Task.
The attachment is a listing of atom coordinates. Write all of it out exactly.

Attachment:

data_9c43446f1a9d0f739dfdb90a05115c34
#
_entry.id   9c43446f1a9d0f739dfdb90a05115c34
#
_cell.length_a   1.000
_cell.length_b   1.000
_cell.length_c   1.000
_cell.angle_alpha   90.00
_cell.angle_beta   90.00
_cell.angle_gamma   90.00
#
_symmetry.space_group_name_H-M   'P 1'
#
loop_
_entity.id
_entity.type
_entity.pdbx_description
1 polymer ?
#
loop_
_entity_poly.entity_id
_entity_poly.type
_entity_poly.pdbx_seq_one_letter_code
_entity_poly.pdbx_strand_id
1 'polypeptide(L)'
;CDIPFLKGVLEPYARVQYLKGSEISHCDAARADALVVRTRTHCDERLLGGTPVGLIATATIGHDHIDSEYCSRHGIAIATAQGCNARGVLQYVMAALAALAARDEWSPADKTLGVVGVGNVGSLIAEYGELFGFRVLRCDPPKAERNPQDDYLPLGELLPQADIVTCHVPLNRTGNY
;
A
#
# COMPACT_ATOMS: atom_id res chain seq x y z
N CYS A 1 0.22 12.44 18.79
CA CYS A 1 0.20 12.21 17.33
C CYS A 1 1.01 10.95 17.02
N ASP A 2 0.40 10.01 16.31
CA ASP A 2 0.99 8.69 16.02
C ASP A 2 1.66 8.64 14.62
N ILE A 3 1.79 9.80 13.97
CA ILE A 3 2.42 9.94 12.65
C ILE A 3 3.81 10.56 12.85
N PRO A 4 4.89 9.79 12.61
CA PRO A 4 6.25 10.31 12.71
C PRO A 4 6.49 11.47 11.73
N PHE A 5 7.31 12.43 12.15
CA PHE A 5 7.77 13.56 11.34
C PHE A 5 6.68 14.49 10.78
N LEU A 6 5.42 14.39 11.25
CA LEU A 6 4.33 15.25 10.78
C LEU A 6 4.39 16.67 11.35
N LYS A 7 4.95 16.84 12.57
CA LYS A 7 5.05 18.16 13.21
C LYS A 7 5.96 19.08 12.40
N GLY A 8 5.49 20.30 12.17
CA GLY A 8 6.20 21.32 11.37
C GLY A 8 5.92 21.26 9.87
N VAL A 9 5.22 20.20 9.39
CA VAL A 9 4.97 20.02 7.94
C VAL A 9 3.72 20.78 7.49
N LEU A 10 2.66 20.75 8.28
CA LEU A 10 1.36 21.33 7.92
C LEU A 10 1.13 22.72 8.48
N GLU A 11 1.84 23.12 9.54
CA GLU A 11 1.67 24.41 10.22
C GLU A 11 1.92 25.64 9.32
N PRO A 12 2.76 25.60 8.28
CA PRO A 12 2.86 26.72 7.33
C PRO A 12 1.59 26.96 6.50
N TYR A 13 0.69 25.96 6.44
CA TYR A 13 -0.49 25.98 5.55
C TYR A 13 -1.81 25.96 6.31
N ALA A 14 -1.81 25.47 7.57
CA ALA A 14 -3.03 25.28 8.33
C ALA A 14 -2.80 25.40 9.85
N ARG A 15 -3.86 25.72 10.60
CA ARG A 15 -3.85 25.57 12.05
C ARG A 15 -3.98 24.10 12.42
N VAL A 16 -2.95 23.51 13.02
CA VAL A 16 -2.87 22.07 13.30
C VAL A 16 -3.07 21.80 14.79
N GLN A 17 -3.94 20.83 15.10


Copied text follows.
data_9c43446f1a9d0f739dfdb90a05115c34
#
_entry.id   9c43446f1a9d0f739dfdb90a05115c34
#
_cell.length_a   1.000
_cell.length_b   1.000
_cell.length_c   1.000
_cell.angle_alpha   90.00
_cell.angle_beta   90.00
_cell.angle_gamma   90.00
#
_symmetry.space_group_name_H-M   'P 1'
#
loop_
_entity.id
_entity.type
_entity.pdbx_description
1 polymer ?
#
loop_
_entity_poly.entity_id
_entity_poly.type
_entity_poly.pdbx_seq_one_letter_code
_entity_poly.pdbx_strand_id
1 'polypeptide(L)'
;CDIPFLKGVLEPYARVQYLKGSEISHCDAARADALVVRTRTHCDERLLGGTPVGLIATATIGHDHIDSEYCSRHGIAIATAQGCNARGVLQYVMAALAALAARDEWSPADKTLGVVGVGNVGSLIAEYGELFGFRVLRCDPPKAERNPQDDYLPLGELLPQADIVTCHVPLNRTGNY
;
A
#
# COMPACT_ATOMS: atom_id res chain seq x y z
N CYS A 1 0.22 12.44 18.79
CA CYS A 1 0.20 12.21 17.33
C CYS A 1 1.01 10.95 17.02
N ASP A 2 0.40 10.01 16.31
CA ASP A 2 0.99 8.69 16.02
C ASP A 2 1.66 8.64 14.62
N ILE A 3 1.79 9.80 13.97
CA ILE A 3 2.42 9.94 12.65
C ILE A 3 3.81 10.56 12.85
N PRO A 4 4.89 9.79 12.61
CA PRO A 4 6.25 10.31 12.71
C PRO A 4 6.49 11.47 11.73
N PHE A 5 7.31 12.43 12.15
CA PHE A 5 7.77 13.56 11.34
C PHE A 5 6.68 14.49 10.78
N LEU A 6 5.42 14.39 11.25
CA LEU A 6 4.33 15.25 10.78
C LEU A 6 4.39 16.67 11.35
N LYS A 7 4.95 16.84 12.57
CA LYS A 7 5.05 18.16 13.21
C LYS A 7 5.96 19.08 12.40
N GLY A 8 5.49 20.30 12.17
CA GLY A 8 6.20 21.32 11.37
C GLY A 8 5.92 21.26 9.87
N VAL A 9 5.22 20.20 9.39
CA VAL A 9 4.97 20.02 7.94
C VAL A 9 3.72 20.78 7.49
N LEU A 10 2.66 20.75 8.28
CA LEU A 10 1.36 21.33 7.92
C LEU A 10 1.13 22.72 8.48
N GLU A 11 1.84 23.12 9.54
CA GLU A 11 1.67 24.41 10.22
C GLU A 11 1.92 25.64 9.32
N PRO A 12 2.76 25.60 8.28
CA PRO A 12 2.86 26.72 7.33
C PRO A 12 1.59 26.96 6.50
N TYR A 13 0.69 25.96 6.44
CA TYR A 13 -0.49 25.98 5.55
C TYR A 13 -1.81 25.96 6.31
N ALA A 14 -1.81 25.47 7.57
CA ALA A 14 -3.03 25.28 8.33
C ALA A 14 -2.80 25.40 9.85
N ARG A 15 -3.86 25.72 10.60
CA ARG A 15 -3.85 25.57 12.05
C ARG A 15 -3.98 24.10 12.42
N VAL A 16 -2.95 23.51 13.02
CA VAL A 16 -2.87 22.07 13.30
C VAL A 16 -3.07 21.80 14.79
N GLN A 17 -3.94 20.83 15.10